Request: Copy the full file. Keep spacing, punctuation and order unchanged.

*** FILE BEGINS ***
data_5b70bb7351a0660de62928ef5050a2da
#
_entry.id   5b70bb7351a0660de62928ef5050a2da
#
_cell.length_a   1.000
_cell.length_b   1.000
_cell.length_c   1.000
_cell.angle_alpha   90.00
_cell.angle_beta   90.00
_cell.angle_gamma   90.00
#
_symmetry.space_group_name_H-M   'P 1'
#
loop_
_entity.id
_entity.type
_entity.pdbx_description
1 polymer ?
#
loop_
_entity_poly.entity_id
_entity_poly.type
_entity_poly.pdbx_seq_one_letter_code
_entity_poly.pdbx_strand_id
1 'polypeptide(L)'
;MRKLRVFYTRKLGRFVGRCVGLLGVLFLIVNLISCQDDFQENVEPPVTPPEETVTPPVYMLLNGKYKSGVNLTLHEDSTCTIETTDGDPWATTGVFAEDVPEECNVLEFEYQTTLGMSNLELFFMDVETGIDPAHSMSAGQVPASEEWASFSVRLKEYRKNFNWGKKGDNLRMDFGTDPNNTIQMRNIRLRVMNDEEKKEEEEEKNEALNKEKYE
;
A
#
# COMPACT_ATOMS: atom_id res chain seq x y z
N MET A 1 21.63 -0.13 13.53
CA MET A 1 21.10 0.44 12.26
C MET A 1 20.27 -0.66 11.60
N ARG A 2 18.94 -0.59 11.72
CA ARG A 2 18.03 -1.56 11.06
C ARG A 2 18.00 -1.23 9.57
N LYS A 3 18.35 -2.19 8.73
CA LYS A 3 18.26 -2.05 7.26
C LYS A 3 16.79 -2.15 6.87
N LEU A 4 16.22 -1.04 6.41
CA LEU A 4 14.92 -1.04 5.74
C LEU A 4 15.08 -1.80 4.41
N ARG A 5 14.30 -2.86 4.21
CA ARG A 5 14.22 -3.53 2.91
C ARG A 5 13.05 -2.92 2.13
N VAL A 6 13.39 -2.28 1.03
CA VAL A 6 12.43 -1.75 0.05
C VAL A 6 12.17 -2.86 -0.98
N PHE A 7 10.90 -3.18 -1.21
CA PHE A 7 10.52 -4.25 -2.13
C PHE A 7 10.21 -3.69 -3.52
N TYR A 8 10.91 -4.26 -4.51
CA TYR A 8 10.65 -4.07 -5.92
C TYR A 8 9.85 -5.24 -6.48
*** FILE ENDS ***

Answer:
data_5b70bb7351a0660de62928ef5050a2da
#
_entry.id   5b70bb7351a0660de62928ef5050a2da
#
_cell.length_a   1.000
_cell.length_b   1.000
_cell.length_c   1.000
_cell.angle_alpha   90.00
_cell.angle_beta   90.00
_cell.angle_gamma   90.00
#
_symmetry.space_group_name_H-M   'P 1'
#
loop_
_entity.id
_entity.type
_entity.pdbx_description
1 polymer ?
#
loop_
_entity_poly.entity_id
_entity_poly.type
_entity_poly.pdbx_seq_one_letter_code
_entity_poly.pdbx_strand_id
1 'polypeptide(L)'
;MRKLRVFYTRKLGRFVGRCVGLLGVLFLIVNLISCQDDFQENVEPPVTPPEETVTPPVYMLLNGKYKSGVNLTLHEDSTCTIETTDGDPWATTGVFAEDVPEECNVLEFEYQTTLGMSNLELFFMDVETGIDPAHSMSAGQVPASEEWASFSVRLKEYRKNFNWGKKGDNLRMDFGTDPNNTIQMRNIRLRVMNDEEKKEEEEEKNEALNKEKYE
;
A
#
# COMPACT_ATOMS: atom_id res chain seq x y z
N MET A 1 21.63 -0.13 13.53
CA MET A 1 21.10 0.44 12.26
C MET A 1 20.27 -0.66 11.60
N ARG A 2 18.94 -0.59 11.72
CA ARG A 2 18.03 -1.56 11.06
C ARG A 2 18.00 -1.23 9.57
N LYS A 3 18.35 -2.19 8.73
CA LYS A 3 18.26 -2.05 7.26
C LYS A 3 16.79 -2.15 6.87
N LEU A 4 16.22 -1.04 6.41
CA LEU A 4 14.92 -1.04 5.74
C LEU A 4 15.08 -1.80 4.41
N ARG A 5 14.30 -2.86 4.21
CA ARG A 5 14.22 -3.53 2.91
C ARG A 5 13.05 -2.92 2.13
N VAL A 6 13.39 -2.28 1.03
CA VAL A 6 12.43 -1.75 0.05
C VAL A 6 12.17 -2.86 -0.98
N PHE A 7 10.90 -3.18 -1.21
CA PHE A 7 10.52 -4.25 -2.13
C PHE A 7 10.21 -3.69 -3.52
N TYR A 8 10.91 -4.26 -4.51
CA TYR A 8 10.65 -4.07 -5.92
C TYR A 8 9.85 -5.24 -6.48